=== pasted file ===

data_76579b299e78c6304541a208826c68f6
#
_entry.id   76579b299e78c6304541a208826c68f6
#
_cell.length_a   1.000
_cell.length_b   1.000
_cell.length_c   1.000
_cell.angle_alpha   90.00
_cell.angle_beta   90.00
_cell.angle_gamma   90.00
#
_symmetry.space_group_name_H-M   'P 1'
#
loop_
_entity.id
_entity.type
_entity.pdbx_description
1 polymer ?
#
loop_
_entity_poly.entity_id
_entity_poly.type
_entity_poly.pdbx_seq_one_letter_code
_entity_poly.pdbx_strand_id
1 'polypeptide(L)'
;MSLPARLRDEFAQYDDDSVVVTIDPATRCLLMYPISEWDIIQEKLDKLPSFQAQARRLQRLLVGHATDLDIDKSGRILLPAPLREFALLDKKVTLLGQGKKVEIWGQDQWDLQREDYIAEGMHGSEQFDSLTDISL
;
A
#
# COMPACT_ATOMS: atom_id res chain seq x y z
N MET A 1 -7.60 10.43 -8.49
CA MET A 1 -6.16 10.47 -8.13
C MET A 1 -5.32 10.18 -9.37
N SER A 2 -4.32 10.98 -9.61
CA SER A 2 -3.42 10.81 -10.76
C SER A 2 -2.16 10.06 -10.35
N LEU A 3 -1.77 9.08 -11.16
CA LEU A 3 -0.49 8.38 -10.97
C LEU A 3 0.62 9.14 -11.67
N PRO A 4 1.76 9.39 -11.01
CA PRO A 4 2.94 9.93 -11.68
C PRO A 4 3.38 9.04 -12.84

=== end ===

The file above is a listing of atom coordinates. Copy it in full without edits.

data_76579b299e78c6304541a208826c68f6
#
_entry.id   76579b299e78c6304541a208826c68f6
#
_cell.length_a   1.000
_cell.length_b   1.000
_cell.length_c   1.000
_cell.angle_alpha   90.00
_cell.angle_beta   90.00
_cell.angle_gamma   90.00
#
_symmetry.space_group_name_H-M   'P 1'
#
loop_
_entity.id
_entity.type
_entity.pdbx_description
1 polymer ?
#
loop_
_entity_poly.entity_id
_entity_poly.type
_entity_poly.pdbx_seq_one_letter_code
_entity_poly.pdbx_strand_id
1 'polypeptide(L)'
;MSLPARLRDEFAQYDDDSVVVTIDPATRCLLMYPISEWDIIQEKLDKLPSFQAQARRLQRLLVGHATDLDIDKSGRILLPAPLREFALLDKKVTLLGQGKKVEIWGQDQWDLQREDYIAEGMHGSEQFDSLTDISL
;
A
#
# COMPACT_ATOMS: atom_id res chain seq x y z
N MET A 1 -7.60 10.43 -8.49
CA MET A 1 -6.16 10.47 -8.13
C MET A 1 -5.32 10.18 -9.37
N SER A 2 -4.32 10.98 -9.61
CA SER A 2 -3.42 10.81 -10.76
C SER A 2 -2.16 10.06 -10.35
N LEU A 3 -1.77 9.08 -11.16
CA LEU A 3 -0.49 8.38 -10.97
C LEU A 3 0.62 9.14 -11.67
N PRO A 4 1.76 9.39 -11.01
CA PRO A 4 2.94 9.93 -11.68
C PRO A 4 3.38 9.04 -12.84